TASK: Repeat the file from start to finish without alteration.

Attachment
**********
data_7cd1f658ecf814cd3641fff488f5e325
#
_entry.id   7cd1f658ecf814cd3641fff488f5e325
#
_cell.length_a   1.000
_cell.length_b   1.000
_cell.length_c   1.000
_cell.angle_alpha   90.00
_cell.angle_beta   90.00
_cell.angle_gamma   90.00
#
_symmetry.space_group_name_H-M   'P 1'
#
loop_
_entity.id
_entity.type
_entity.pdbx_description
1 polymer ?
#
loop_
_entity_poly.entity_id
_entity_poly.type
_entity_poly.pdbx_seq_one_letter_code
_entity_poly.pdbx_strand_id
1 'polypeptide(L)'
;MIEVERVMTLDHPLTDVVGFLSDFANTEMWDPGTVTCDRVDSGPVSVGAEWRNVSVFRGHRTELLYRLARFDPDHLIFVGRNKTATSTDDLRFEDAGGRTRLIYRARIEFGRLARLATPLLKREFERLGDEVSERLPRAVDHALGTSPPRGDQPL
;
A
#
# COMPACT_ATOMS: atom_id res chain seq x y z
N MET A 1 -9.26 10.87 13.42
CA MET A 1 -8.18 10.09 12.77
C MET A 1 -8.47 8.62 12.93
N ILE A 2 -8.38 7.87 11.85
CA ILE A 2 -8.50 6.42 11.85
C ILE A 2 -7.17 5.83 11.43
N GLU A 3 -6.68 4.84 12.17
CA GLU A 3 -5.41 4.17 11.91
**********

data_7cd1f658ecf814cd3641fff488f5e325
#
_entry.id   7cd1f658ecf814cd3641fff488f5e325
#
_cell.length_a   1.000
_cell.length_b   1.000
_cell.length_c   1.000
_cell.angle_alpha   90.00
_cell.angle_beta   90.00
_cell.angle_gamma   90.00
#
_symmetry.space_group_name_H-M   'P 1'
#
loop_
_entity.id
_entity.type
_entity.pdbx_description
1 polymer ?
#
loop_
_entity_poly.entity_id
_entity_poly.type
_entity_poly.pdbx_seq_one_letter_code
_entity_poly.pdbx_strand_id
1 'polypeptide(L)'
;MIEVERVMTLDHPLTDVVGFLSDFANTEMWDPGTVTCDRVDSGPVSVGAEWRNVSVFRGHRTELLYRLARFDPDHLIFVGRNKTATSTDDLRFEDAGGRTRLIYRARIEFGRLARLATPLLKREFERLGDEVSERLPRAVDHALGTSPPRGDQPL
;
A
#
# COMPACT_ATOMS: atom_id res chain seq x y z
N MET A 1 -9.26 10.87 13.42
CA MET A 1 -8.18 10.09 12.77
C MET A 1 -8.47 8.62 12.93
N ILE A 2 -8.38 7.87 11.85
CA ILE A 2 -8.50 6.42 11.85
C ILE A 2 -7.17 5.83 11.43
N GLU A 3 -6.68 4.84 12.17
CA GLU A 3 -5.41 4.17 11.91